FIG. 6 is a sample style sheet utilized for synchronization of views among the participants.

DETAILED DESCRIPTION OF THE PREFERRED EMBODIMENT OF THE INVENTION

The present invention is directed to a markup system capable of directly annotating HTML documents displayed inside the browser's window of a Web-based collaboration system. The markup system is implemented as a JavaScript component inside the shared HTML document. In the preferred embodiment of the present invention, the collaboration server 112 modifies the retrieved document to insert the JavaScript-based markup component.

A novel feature of the markup system is the capability of directly marking (or annotating) the shared document displayed inside the browser's window. The direct annotations are accomplished by having the markups themselves be HTML components that are dynamically added to the document. In the preferred embodiment, the dynamic HTML components are added by a process running inside the browser's virtual machine written using the JavaScript scripting language.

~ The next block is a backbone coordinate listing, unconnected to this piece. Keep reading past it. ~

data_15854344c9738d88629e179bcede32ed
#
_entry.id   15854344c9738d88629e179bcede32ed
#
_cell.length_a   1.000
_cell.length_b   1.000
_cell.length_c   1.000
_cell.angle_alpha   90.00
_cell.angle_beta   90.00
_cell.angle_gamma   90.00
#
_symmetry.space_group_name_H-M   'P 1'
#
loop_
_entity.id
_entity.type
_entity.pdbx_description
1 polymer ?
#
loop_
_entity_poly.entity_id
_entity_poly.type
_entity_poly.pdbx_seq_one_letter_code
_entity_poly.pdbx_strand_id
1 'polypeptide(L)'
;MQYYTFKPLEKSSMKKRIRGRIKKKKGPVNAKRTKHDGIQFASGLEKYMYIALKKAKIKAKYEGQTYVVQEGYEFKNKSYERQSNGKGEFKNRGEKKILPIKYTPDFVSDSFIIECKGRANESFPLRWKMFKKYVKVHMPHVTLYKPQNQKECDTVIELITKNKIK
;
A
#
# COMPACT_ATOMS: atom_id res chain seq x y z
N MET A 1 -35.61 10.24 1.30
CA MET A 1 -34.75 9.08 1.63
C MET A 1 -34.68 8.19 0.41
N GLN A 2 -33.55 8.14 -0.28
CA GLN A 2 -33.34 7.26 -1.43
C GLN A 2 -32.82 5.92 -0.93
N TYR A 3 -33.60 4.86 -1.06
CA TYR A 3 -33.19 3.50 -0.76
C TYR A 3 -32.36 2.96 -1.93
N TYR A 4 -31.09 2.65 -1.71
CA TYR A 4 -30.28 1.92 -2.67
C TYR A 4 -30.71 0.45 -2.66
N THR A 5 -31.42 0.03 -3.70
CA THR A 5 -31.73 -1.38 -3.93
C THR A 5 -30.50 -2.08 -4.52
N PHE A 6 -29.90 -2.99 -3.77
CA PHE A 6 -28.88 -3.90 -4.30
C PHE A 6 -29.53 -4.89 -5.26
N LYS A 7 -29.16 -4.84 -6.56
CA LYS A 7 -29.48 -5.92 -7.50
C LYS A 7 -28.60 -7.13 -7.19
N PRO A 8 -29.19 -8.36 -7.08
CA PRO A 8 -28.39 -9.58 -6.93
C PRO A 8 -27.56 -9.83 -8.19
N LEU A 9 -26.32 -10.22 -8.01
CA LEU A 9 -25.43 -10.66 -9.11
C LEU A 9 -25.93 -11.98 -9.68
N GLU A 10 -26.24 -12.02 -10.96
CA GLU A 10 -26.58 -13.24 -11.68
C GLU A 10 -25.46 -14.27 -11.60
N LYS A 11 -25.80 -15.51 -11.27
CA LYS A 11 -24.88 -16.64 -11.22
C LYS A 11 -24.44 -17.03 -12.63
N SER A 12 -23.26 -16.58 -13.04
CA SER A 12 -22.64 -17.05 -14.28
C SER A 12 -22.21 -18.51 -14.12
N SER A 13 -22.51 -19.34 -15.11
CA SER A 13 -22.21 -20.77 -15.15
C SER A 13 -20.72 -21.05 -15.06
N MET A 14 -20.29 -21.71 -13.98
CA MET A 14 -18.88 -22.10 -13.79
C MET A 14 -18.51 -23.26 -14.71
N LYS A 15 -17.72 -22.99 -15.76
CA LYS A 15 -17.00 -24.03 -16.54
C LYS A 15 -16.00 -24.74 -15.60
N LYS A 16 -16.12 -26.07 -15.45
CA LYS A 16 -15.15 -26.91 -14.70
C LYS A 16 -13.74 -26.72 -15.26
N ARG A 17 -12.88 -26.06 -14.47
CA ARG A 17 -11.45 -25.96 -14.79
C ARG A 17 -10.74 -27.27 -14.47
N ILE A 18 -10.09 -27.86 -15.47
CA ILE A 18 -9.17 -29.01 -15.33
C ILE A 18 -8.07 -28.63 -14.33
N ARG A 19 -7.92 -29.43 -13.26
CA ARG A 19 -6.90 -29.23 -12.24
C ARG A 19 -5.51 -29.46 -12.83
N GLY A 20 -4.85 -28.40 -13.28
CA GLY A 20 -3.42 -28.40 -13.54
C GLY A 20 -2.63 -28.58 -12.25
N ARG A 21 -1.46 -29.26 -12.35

FIG. 2 illustrates how the markup system interacts with the client-side manager and the Web browser. In the preferred embodiment, the collaboration server 112 (FIG. 1) described above, inserts a JavaScript function implementing the markup system which then is invoked inside every shared document 214 displayed by the Web browser 116. After the Web browser terminates loading and displaying the shared document it runs the JavaScript-based markup system inside the browser's virtual machine. The markup system 210 captures the user's keyboard input events or mouse clicks over particular locations of the shared document 214. When a user action event is captured the markup system 210 responds by generating HTML components 212 that are loaded and added to the document dynamically. These dynamic HTML components 212 realize the annotation elements. Depending on the floor control state, the markup events are sent to the collaboration server 112 via the client-side manager 114 to be broadcasted to all other session participants.